Review Summary: Aren't we all just guts n' teeth?Guts n’ Teeth
is not the sort of album I’d usually enjoy. Judge if you must, but I think that we all have certain musical turnoffs that are just impossible to move past. One of mine is the vocal style so prevalent in country and bluegrass music that is referred to as the “southern drawl”. At best, I can tolerate it. At worst, it annoys me to the point that I can’t even appreciate the music for what it is, based on its merits. I’ve undoubtedly missed out on quite a lot of great music because of this, but I don’t care. I’m not exactly sure why, but when I hear a drawl, I see red. Plain and simple.
Enter Old Man Markley.
Hailing from Los Angeles, Old Man Markley is a nine-piece band that plays what can best be described as a hybrid of punk and bluegrass music. At any given moment of Guts n’ Teeth
, the listener will find themselves in the middle of a smorgasbord of (perfectly executed) bluegrass clichés. The fiddle player saws away with her bow, the banjo player chicken-picks like a madman, the mandolin strings click away in the background, and a harmonica line soars overhead. And then there's the vocals. Oh dear.
But wait! I’m not seeing red! My head isn’t becoming clouded with thoughts of massacring the entire “deep south” of the USA! Instead of punching holes in my drywall, I’m tapping my toes and slapping my knee uncontrollably. What’s going on!? It’s not that the band avoids the use of the dreaded drawl, far from it; some of the vocals have me reaching for the XXX moonshine and calling up my first cousin to ask her what she’s wearing. The thing is, Old Man Markley’s music is so full of energy, it’s nearly impossible to not be swept away into the upbeat atmosphere that the album creates. This is where the punk influence really starts to show. At times, frontman Johnny Carey’s vocals are closer to a gruff punky yelp than a bluegrass drawl. The variation in this area stops the album from ever feeling stale, or from feeling like the band is just recycling the same handful of ideas over and over.
Some of you may be like me. Maybe the drawl isn’t your thing. Maybe it reminds you of Jeff Foxworthy and his stupid fu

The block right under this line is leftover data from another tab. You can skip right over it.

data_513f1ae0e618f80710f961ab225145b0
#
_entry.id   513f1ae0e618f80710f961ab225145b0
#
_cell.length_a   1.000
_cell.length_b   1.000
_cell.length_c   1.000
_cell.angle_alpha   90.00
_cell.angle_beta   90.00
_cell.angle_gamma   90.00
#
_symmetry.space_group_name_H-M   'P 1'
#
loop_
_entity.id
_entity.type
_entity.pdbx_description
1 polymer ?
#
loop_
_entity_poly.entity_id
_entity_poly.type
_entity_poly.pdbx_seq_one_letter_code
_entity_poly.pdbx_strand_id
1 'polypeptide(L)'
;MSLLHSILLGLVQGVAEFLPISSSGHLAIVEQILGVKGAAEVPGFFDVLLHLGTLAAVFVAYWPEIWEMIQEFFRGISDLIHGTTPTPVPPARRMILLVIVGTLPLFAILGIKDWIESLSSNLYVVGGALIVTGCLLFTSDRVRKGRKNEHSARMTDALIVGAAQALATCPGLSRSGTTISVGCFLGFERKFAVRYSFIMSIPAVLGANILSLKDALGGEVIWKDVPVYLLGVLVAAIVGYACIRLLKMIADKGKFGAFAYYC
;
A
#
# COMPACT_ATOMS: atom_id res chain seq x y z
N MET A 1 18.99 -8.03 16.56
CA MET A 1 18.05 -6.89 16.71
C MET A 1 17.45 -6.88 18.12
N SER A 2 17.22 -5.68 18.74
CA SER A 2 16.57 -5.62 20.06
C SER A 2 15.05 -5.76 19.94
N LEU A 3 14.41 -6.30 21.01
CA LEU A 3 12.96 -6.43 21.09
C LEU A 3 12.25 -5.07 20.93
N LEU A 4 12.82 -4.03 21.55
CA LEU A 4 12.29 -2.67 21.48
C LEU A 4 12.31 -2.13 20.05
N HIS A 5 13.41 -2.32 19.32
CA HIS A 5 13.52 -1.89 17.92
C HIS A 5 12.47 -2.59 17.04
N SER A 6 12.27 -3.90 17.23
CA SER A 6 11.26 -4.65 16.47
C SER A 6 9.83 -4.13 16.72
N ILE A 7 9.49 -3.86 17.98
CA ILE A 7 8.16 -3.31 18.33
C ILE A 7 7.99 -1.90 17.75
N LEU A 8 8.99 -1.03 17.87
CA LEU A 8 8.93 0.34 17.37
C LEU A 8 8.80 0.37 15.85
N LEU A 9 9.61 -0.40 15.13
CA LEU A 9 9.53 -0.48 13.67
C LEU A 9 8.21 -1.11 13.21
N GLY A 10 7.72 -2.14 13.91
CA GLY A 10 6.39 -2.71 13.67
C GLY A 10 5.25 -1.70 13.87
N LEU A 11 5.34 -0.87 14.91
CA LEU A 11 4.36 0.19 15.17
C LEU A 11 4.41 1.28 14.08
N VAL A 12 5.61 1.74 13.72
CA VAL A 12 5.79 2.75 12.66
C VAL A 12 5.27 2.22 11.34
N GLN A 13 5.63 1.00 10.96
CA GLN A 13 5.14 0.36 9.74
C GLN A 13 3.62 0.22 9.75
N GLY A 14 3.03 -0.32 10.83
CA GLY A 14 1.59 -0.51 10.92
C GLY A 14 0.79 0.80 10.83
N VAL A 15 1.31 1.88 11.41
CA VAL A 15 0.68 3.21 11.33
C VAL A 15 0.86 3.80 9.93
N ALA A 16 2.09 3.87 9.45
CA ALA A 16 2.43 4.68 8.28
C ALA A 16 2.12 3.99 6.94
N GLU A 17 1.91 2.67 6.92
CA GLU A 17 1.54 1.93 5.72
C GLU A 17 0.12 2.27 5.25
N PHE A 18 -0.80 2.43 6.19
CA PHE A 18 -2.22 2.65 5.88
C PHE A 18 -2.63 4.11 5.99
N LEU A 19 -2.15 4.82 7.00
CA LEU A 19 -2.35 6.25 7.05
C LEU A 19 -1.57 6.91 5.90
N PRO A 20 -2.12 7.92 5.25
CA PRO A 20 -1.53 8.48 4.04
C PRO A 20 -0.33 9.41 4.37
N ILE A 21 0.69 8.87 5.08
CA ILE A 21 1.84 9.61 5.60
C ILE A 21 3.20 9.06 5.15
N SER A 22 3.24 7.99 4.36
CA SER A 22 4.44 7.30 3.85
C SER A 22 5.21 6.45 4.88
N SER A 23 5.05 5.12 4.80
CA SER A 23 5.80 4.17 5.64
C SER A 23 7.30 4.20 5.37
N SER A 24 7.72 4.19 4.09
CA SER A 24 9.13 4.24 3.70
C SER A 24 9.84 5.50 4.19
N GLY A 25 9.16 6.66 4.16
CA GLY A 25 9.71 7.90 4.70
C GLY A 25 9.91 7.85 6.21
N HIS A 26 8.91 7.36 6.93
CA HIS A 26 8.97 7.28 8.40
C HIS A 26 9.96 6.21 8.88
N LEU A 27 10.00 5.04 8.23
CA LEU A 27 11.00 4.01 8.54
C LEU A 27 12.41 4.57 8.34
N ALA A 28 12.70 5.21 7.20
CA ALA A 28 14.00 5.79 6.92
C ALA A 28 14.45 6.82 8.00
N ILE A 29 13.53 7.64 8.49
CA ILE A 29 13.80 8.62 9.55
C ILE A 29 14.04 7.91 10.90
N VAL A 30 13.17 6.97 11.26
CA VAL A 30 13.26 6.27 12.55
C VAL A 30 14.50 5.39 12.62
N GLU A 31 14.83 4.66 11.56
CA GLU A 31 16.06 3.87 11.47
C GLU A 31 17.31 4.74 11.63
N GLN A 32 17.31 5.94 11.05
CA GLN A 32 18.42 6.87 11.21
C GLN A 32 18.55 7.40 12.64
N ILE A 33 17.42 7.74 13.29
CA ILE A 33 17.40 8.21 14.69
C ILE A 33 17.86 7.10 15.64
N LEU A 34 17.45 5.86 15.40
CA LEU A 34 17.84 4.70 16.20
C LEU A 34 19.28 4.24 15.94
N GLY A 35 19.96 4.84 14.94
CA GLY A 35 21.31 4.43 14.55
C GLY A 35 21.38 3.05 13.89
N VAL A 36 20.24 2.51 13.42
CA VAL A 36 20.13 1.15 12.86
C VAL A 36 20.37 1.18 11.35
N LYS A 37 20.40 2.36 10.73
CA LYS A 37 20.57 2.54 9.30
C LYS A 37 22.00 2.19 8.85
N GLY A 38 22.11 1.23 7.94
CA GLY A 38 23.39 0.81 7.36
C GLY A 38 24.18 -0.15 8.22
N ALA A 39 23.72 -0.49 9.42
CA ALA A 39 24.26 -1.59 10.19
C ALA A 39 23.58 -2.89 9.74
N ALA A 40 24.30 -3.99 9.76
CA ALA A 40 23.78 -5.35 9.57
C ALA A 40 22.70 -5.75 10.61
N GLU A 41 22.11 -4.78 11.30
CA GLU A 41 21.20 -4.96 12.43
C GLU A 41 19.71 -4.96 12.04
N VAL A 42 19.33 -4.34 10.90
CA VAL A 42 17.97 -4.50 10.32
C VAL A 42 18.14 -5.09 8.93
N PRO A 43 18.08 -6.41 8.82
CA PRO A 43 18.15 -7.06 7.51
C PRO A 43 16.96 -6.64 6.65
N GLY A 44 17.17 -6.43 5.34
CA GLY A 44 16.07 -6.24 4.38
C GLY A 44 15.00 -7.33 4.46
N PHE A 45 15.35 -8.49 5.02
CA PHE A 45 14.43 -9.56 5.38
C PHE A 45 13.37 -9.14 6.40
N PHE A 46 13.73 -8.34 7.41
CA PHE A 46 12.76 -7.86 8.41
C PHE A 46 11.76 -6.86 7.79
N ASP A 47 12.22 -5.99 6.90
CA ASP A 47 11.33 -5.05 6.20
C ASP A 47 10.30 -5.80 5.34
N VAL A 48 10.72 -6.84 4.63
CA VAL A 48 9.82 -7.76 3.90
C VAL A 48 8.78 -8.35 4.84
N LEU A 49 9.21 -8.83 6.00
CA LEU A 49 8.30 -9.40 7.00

cking “You might be a redneck…” jokes. Well, sure, I was skeptical on first listen. But even the most cold-hearted of hipster elitists would eventually break down and start singing along at some point while listening to this album. Whether it’s during the catchy and relatable chorus of Running Weight
(I’m paranoid/ When you’re running this much weight, you can’t avoid/ getting paranoid/ Worries crash into me like an asteroid) or the fast-paced romp that is Do Me Like You Do
, trust me, it will happen, likely sooner rather than later.
The most probable point of infatuation with this record however, lies within the title track. The song Guts n’ Teeth
begins with a simple chord progression on an acoustic guitar before Johnny Carey’s voice comes in and takes centre stage. Carey’s lyrics on this cut stand above the rest of the album, and his vocal delivery supplements the sparse instrumentation perfectly. I challenge you to listen to this song, if nothing else from the album, and not be touched by his lyrics:
I still see my actions ripple/ Grinding hope stones into sand/Losing too much kills the lion/ Makes mice of many men.
I watched you suffer too/ Stuck steadfast to beliefs/ And I’m apart from it/ But woe is me.
And after all underneath/ Ain’t we all just guts and teeth?/ Ain’t we all just reflections?/ Moving in separate directions/ In our heads, out of our minds and out of time…
Old Man Markley’s debut is a stunning achievement. The marriage of the instrumentation of bluegrass music with the attitude and desperation of punk on Guts n' Teeth is not only perfectly executed, but relatively unique. (I’m clearly no expert, but think Against Me! plus a banjo player, with Larry the Cable guy sharing lead vocals.)
And as for my pre-conceived notions about country/bluegrass vocals, well, aren’t we all just guts n’ teeth? It’s all just music, and Old Man Markley’s speaks for itself.
For Better For Worse
At The Bottom
Guts n' Teeth
Do Me Like You Do
Living and Learning